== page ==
Borders Minister Says The UK Has A Good Relationship With France. Everyone Else Disagrees.

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Damian Hinds, security and borders minister (Photo: Leon Neal via Getty Images)
Damian Hinds, security and borders minister (Photo: Leon Neal via Getty Images)

Borders minister Damian Hinds claimed on Monday that the UK still has a constructive relationship with France, despite the ongoing complaints from Paris about working with Britain over the migrant crisis.

France said the UK has not yet paid “one euro” of the £54 million home secretary Priti Patel promised to hand over to help Paris stop migrants travelling across the English Channel.

Sky News also filmed armed police standing by as migrants left the French shores for Britain over the weekend – almost 1,100 refugees are believed to have crossed in the UK on Friday and Saturday.

Yet, Hinds told Sky News: “We have a good and constructive relationship with the French authorities.”

Presenter Kay Burley laughed and said: “I’m not sure the French authorities agree with you on that.”

Watch: France rescues more than 340 UK-bound migrants in English Channel

Hinds continued: “The work they do along that coast is incredibly important. It is life-saving by the way.

“The French authorities’ work is absolutely invaluable in that regard.”

He conceded: “We are working out the mechanisms for that pay.”

When Burley suggested they only have to exchange bank details, Hinds said: “Well – no. You really don’t, you really don’t.”

He refused to clarify when “in the coming weeks” the money might arrive in France’s pocket, and said it would only happen when “departmental processes” have been completed.

A group of people thought to be migrants are brought in to Dover, Kent, onboard a Border Force vessel following a small boat incident in the Channel (Photo: Gareth Fuller - PA Images via Getty Images)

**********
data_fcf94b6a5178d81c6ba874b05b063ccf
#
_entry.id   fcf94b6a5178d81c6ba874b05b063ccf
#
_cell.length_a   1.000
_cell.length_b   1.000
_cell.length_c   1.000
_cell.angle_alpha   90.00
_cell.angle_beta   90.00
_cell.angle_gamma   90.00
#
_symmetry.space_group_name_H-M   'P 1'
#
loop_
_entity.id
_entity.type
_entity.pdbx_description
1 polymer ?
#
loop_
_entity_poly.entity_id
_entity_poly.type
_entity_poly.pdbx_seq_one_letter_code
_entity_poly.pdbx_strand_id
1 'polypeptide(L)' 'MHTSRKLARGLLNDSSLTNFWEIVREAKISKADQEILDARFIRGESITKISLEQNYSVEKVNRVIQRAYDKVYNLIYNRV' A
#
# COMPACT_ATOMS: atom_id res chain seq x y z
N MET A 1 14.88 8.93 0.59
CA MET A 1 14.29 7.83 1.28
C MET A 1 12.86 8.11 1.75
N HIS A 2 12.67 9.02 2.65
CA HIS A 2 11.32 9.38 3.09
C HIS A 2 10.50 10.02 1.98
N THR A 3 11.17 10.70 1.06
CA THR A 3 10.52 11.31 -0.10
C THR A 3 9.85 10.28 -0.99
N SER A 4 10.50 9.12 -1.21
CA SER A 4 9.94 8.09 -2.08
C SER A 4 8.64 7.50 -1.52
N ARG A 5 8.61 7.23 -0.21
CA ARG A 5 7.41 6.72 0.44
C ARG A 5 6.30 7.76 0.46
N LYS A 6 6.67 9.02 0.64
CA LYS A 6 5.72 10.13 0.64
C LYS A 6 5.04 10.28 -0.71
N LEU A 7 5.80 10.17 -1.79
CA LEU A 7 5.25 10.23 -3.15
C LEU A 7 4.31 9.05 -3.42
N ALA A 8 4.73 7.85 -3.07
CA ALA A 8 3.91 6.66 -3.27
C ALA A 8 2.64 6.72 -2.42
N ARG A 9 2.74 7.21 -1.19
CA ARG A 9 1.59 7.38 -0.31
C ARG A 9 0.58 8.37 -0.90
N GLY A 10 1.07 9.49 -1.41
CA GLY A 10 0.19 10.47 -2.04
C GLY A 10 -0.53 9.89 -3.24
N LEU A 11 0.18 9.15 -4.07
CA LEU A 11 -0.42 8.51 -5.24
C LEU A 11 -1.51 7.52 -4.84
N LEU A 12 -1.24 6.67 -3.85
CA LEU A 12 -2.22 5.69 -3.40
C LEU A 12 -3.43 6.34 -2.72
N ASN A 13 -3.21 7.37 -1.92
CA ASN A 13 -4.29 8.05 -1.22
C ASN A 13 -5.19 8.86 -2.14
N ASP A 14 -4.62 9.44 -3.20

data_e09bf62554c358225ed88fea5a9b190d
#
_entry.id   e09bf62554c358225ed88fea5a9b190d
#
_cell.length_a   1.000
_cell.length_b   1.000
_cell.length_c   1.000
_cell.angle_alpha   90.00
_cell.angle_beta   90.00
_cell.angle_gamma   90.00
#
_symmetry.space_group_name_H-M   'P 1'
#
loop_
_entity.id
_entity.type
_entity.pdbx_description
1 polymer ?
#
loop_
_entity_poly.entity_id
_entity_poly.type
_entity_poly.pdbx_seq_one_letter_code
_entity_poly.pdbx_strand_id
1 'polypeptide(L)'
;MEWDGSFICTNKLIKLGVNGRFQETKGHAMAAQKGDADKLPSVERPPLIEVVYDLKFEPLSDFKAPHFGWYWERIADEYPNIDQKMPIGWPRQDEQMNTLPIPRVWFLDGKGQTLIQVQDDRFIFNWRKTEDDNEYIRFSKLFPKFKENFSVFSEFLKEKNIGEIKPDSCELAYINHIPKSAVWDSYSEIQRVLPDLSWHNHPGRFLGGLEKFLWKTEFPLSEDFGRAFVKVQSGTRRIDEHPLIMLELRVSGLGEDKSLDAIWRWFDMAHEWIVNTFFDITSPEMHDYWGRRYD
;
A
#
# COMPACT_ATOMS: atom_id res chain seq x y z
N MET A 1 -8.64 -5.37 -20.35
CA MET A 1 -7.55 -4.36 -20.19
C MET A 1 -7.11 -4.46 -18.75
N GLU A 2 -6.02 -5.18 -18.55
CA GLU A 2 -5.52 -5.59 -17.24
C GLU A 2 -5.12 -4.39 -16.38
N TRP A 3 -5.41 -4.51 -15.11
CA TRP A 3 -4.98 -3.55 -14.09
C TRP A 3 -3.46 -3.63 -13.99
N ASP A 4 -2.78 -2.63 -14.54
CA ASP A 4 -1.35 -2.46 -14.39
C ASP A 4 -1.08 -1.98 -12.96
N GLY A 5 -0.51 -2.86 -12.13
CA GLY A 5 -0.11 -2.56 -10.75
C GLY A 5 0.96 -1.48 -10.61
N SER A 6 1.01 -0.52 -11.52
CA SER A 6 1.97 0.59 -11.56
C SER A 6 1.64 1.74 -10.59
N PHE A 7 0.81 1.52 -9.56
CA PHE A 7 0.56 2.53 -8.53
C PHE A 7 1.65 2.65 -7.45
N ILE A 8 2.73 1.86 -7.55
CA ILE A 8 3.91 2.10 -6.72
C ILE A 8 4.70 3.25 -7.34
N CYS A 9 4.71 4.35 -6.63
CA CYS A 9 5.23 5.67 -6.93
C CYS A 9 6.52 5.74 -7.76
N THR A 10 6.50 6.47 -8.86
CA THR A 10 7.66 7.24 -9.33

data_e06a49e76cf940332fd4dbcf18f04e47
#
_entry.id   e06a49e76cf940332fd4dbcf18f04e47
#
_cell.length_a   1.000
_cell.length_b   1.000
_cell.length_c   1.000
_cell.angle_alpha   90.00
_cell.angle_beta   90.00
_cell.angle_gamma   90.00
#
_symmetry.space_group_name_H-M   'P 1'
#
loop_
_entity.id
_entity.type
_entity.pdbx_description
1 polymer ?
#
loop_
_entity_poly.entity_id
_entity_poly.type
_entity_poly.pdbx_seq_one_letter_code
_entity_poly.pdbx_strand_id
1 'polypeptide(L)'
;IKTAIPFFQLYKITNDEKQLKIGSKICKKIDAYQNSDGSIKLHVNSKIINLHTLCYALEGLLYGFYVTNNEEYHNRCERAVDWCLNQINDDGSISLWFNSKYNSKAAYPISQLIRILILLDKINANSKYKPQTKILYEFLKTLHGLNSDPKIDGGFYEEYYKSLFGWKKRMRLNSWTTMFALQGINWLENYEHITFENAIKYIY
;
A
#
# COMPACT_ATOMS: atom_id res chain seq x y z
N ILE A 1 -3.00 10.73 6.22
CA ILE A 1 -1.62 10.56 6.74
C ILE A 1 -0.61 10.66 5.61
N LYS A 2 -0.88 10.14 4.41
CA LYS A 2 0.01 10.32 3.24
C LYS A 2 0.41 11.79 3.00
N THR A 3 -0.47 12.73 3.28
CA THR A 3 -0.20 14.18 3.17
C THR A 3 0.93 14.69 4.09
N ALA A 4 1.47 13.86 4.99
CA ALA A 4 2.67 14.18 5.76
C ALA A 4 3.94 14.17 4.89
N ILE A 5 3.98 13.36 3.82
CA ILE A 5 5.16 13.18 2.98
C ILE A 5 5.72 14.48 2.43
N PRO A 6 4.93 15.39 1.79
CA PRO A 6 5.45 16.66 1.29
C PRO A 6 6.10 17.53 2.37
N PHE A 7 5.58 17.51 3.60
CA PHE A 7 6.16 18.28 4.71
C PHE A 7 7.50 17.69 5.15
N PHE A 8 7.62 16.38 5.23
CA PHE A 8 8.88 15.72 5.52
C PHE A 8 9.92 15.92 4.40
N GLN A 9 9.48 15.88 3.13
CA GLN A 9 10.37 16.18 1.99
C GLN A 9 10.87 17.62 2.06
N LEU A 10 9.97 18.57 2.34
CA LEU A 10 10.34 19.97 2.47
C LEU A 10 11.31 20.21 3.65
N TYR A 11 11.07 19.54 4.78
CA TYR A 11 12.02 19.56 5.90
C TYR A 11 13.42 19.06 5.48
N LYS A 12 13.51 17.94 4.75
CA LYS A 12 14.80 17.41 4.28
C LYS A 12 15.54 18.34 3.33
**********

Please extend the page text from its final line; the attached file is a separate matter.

A group of people thought to be migrants are brought in to Dover, Kent, onboard a Border Force vessel following a small boat incident in the Channel (Photo: Gareth Fuller - PA Images via Getty Images)

Burley pointed out that a French minister has previously said the UK should “just grow up”.

She added: “It doesn’t sound to me as though it’s a particularly strong bond at the moment, and they’re threatening to cut the [fuel] supply.” 

Hinds replied: “France and ourselves are some of the strongest allies in the world, with a great deal in common.”

France’s interior minister Gerald Darmanin did tell Sky News on Sunday: “The English are people of honour, so I am certain that is an accounting delay.”

Yet, only last month, Paris accused the UK of blackmail when home secretary Priti Patel considered withholding the £54 million. 

BBC Breakfast’s Dan Walker asked Hinds a similar question about the UK’s relationship with France.

He said: “Would it help if we gave the French some of that promised money? The £54 million promised under the deal to tackle migrants.

“Because the French interior minister said at the weekend that not one euro has been sent by the British government following that agreement.

“They say they’ve hired more officers, they’ve purchased technology, they’re trying to protect the border and yet that promised money from the UK he says not one Euro has gone their way. Why is that the case?”

Hinds replied: “Well, I mean, that’s an administrative question.”

Walker asked again: “But you are the minister for security and border so you’re probably the right person to ask, aren’t you?”

Watch: Govt say private sector need to step up amid driver shortage

Hinds said: “Yes, and I’m answering you. So that’s an administrative process to work out the exact kind of flows of money, exactly how that will happen and exactly when.”

Walker said: “So, it’s an administrative error and not a deliberate withholding of funds?”

Hinds replied: “No, I didn’t say it was an error. I said it was a process to work through when you’re transferring what are actually very large sums of taxpayer money.”

Hinds had the same response when LBC’s Nick Ferrari quizzed him on when the UK was going to pay France.

The borders minister said: “We work very closely with colleagues in France on the coast there, and that is a really really important part of the effort because these wicked people who profit from putting vulnerable people’s lives directly in danger by sticking them on these unsafe crafts.”

However, France and the UK have also fallen out over the Aukus deal, fishing boats in Jersey, and energy supplies just since Britain left the EU.

Unsurprisingly, few people think the UK and France have a good relationship now. 

This article originally appeared on HuffPost UK and has been updated.

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